Hemochromatosis — A genetic disorder known as iron overload disease. Untreated hemochromatosis may cause osteoporosis, arthritis, cirrhosis, heart disease, or diabetes.
Thrombocytosis — A vascular condition characterized by high blood platelet counts.
Tourniquet — Any device that is used to compress a blood vessel to stop bleeding or as part of collecting a blood sample. Phlebotomists usually use an elastic band as a tourniquet.
Venesection — Another name for phlebotomy.
Gale Encyclopedia of Medicine. Copyright 2008 The Gale Group, Inc. All rights reserved.


incision of a vein for the removal or withdrawal of blood; called also venesection and venotomy.
arterial blood sample phlebotomy in the nursing interventions classification, a nursing intervention defined as obtaining a blood sample from an uncannulated artery to assess oxygen and carbon dioxide levels and acid-base balance.
phlebotomy: blood unit acquisition in the nursing interventions classification, a nursing intervention defined as procuring blood and blood products from donors.
phlebotomy: venous blood sample in the nursing interventions classification, a nursing intervention defined as removal of a sample of venous blood from an uncannulated vein.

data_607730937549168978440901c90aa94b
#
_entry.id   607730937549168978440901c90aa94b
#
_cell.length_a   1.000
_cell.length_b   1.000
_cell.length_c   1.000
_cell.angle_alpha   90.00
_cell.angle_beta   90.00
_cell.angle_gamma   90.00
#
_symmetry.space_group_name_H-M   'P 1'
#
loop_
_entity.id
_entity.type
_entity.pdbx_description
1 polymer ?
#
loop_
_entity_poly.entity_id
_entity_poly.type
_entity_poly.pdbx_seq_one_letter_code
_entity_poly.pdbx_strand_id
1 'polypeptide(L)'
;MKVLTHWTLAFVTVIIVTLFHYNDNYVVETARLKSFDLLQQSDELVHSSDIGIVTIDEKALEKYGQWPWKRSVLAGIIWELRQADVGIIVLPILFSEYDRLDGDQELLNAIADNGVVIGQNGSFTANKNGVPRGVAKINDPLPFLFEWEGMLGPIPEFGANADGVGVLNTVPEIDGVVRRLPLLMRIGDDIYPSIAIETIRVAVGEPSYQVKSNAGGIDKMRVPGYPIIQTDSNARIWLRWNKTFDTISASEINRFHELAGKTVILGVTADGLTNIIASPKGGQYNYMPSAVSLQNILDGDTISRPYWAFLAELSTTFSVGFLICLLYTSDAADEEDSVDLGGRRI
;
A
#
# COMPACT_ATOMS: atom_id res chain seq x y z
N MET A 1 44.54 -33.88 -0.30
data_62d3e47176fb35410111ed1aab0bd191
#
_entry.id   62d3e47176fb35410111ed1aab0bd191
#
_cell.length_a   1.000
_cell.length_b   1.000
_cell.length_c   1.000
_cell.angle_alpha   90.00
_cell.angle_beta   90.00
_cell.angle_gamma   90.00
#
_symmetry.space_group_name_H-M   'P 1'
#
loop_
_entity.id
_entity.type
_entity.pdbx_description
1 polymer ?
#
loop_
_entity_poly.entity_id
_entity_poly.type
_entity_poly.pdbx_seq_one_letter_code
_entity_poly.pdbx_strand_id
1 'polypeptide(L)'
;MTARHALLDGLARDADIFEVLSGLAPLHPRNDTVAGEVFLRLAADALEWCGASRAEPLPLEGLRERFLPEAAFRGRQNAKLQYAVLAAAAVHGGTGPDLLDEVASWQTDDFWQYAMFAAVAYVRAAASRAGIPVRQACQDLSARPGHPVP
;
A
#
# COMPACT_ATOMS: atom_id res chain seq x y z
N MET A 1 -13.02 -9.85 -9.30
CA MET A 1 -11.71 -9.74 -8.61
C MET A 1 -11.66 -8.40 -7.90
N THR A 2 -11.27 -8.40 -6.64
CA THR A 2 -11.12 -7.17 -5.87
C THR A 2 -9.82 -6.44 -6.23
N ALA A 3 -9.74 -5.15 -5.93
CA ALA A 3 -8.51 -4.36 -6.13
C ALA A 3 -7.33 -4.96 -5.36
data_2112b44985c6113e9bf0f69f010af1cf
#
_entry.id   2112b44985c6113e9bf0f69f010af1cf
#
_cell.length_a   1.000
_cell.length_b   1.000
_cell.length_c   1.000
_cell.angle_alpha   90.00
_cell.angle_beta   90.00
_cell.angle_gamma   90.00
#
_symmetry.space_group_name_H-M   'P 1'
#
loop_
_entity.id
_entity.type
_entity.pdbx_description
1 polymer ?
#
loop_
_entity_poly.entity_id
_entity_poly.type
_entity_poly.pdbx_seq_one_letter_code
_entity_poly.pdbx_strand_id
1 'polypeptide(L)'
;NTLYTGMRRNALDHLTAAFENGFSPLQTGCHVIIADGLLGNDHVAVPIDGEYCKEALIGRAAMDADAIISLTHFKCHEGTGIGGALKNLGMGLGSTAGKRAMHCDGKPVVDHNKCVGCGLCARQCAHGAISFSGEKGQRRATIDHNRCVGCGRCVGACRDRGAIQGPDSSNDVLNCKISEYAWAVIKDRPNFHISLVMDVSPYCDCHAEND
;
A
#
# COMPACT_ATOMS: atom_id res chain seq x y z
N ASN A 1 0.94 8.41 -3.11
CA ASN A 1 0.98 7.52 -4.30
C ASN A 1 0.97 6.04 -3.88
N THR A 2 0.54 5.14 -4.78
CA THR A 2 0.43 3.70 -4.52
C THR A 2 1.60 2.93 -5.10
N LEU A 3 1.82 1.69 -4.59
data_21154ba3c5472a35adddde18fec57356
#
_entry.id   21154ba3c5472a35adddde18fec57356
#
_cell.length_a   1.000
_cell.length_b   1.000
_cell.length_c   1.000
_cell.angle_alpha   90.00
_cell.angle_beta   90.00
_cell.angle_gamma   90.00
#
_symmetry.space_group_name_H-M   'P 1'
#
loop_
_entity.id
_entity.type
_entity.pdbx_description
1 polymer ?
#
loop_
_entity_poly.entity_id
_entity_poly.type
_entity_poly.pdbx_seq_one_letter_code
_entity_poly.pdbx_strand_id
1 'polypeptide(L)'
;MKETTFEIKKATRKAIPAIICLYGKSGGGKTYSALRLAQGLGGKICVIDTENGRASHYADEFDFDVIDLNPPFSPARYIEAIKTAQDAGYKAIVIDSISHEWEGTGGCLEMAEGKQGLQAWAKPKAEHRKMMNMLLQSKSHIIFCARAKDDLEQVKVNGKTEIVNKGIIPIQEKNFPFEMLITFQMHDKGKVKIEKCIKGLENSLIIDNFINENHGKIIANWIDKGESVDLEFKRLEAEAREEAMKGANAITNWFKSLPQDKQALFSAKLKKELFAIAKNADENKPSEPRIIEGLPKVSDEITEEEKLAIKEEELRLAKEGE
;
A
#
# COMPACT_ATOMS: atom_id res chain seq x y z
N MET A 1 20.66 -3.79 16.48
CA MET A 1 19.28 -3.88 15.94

Miller-Keane Encyclopedia and Dictionary of Medicine, Nursing, and Allied Health, Seventh Edition. © 2003 by Saunders, an imprint of Elsevier, Inc. All rights reserved.


Incision into or needle puncture of a vein for the purpose of drawing blood.
Synonym(s): venesection, venotomy
[phlebo- + G. tomē, incision]
Farlex Partner Medical Dictionary © Farlex 2012


n. pl. phleboto·mies
1. The removal of blood from a vein, usually with a needle and syringe or other container, for diagnostic or therapeutic purposes, as in the treatment of hemochomatosis.
2. The removal of blood from a vein with a cutting instrument, formerly done to reduce blood volume as a treatment of disease. In both senses also called venesection.

phleb′o·tom′ic (flĕb′ə-tŏm′ĭk), phleb′o·tom′i·cal (-ĭ-kəl) adj.
The American Heritage® Medical Dictionary Copyright © 2007, 2004 by Houghton Mifflin Company. Published by Houghton Mifflin Company. All rights reserved.


Venesection Lab medicine
1. The obtention by venipuncture of blood for a diagnosis.
2. The surgical opening of a vein to withdraw blood–eg, to ↓ blood volume, as in hemochromatosis. See Pharmacologic phlebotomy, Therapeutic phlebotomy. Cf Venipuncture.